There are ten trails guides covering the two Royal Portfolio properties in Thornybush, and six have achieved the highest level FGASA Trails Guide certification, which comes with the rather cumbersome title of “Special Knowledge and Skills Dangerous Game”, or SKS(DG) for short. To get an idea of what it takes to reach that level, read this summary on the FGASA site. The guides are also all expert trackers at various levels; tracking is undoubtedly one of the earliest skills developed by humankind, and still one of the most challenging to master. Tracking and guiding are distinct skillsets, and very few people can become truly expert at both. Those who do so are recognised with the title FGASA Scout – there are only a dozen or so in the whole of Africa, and one, Juan Pinto, works at Royal Malewane.

What does having South Africa’s best qualified roster of guiding talent mean for guests?

It offers an enriched safari experience, with more flexibility in activities. Exploring by vehicle is always core – after all it offers opportunities to get very close to big animals and take the best photos. But when all the guides are trails qualified, guests don’t need to feel trapped in the vehicle. For example, when out on a morning drive, if the fresh tracks of leopard are spotted, with a qualified guide and tracker it’s possible to get down and follow the spoor for a while.

It also means having the choice to venture out at dawn to explore on foot, to soak up some of the guide’s bush wisdom, to walk in silence amid stands of marula trees, or sit awhile atop ‘Aloe Ridge”, taking in the Drakensberg views. Or having the opportunity to spend time in the veld with a Master Tracker, one of the great African wilderness experiences. And guests will also find that the most experienced guides tend to have the most entertaining trove of campfire stories.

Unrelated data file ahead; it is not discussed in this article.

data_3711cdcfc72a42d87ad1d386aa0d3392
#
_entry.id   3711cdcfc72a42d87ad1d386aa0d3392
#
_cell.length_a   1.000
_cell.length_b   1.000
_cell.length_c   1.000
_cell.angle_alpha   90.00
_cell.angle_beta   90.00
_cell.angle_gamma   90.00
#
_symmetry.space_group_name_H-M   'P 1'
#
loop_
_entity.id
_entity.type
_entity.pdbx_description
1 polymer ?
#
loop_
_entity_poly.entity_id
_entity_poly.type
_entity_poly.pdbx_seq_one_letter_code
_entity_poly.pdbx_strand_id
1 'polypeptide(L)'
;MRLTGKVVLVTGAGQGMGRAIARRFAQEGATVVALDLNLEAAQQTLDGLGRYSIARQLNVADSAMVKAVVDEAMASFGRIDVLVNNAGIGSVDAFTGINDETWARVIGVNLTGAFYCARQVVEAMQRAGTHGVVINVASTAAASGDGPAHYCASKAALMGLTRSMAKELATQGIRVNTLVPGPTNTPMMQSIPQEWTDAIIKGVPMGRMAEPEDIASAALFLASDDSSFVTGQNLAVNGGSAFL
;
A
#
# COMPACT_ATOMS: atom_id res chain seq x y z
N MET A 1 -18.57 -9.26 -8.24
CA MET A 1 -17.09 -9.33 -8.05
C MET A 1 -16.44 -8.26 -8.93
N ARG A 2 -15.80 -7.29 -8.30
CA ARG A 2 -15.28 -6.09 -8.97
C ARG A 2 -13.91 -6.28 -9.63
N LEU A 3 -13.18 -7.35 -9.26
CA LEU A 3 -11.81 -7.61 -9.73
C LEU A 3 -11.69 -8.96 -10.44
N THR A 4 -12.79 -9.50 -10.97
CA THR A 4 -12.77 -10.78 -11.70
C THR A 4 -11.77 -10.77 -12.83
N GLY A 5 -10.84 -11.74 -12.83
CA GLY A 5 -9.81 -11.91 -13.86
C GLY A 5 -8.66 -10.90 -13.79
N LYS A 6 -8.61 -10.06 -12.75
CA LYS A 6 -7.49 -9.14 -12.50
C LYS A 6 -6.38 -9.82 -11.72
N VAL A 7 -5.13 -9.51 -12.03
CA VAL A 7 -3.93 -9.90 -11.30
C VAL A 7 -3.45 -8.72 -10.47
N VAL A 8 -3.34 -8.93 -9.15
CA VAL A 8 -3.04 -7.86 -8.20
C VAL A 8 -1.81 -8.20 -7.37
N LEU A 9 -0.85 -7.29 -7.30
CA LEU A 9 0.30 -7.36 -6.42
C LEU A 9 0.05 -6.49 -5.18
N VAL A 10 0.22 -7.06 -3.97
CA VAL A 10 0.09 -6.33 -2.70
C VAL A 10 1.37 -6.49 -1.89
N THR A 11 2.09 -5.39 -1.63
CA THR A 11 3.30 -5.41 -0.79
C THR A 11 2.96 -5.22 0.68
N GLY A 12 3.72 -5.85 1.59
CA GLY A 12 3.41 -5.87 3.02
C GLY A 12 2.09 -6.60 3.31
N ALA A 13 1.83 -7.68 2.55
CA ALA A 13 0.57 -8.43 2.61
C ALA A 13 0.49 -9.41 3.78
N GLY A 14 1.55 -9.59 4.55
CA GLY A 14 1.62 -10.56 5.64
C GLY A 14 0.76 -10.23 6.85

While Royal Malewane has always had well-qualified guides, it is only recently that walking activities have taken off. Head guide Ryan Jack says that the guides themselves enjoy being able to practice all their skills, and simply like leaving the vehicle for a while. “It really switches on the senses – we hear more, we smell more, we see all sorts of smaller things. And maybe it’s a response to the pandemic, but we find our guests are more keen to spend time on foot these days.”

Walks at Royal Malewane – which are inclusive in rates – typically last from 1.5 to 3 hours, depending on guest wishes and conditions. A nice option is to walk for a couple of hours between the main lodge and Farmstead properties through a mixed veld of tamboti thickets and open grassland, pausing to spy on any morning visitors at a large watering hole. Breakfast can then be taken at either destination, before return by vehicle.

Walking has a nice fit with the “slow safari” philosophy, and Royal Malewane has a “stay 6/pay for 5 nights” offer until 15 December 2021. Special rates are also available for SA residents – contact reservations@trp.travel or 021 671 5502 to find out more.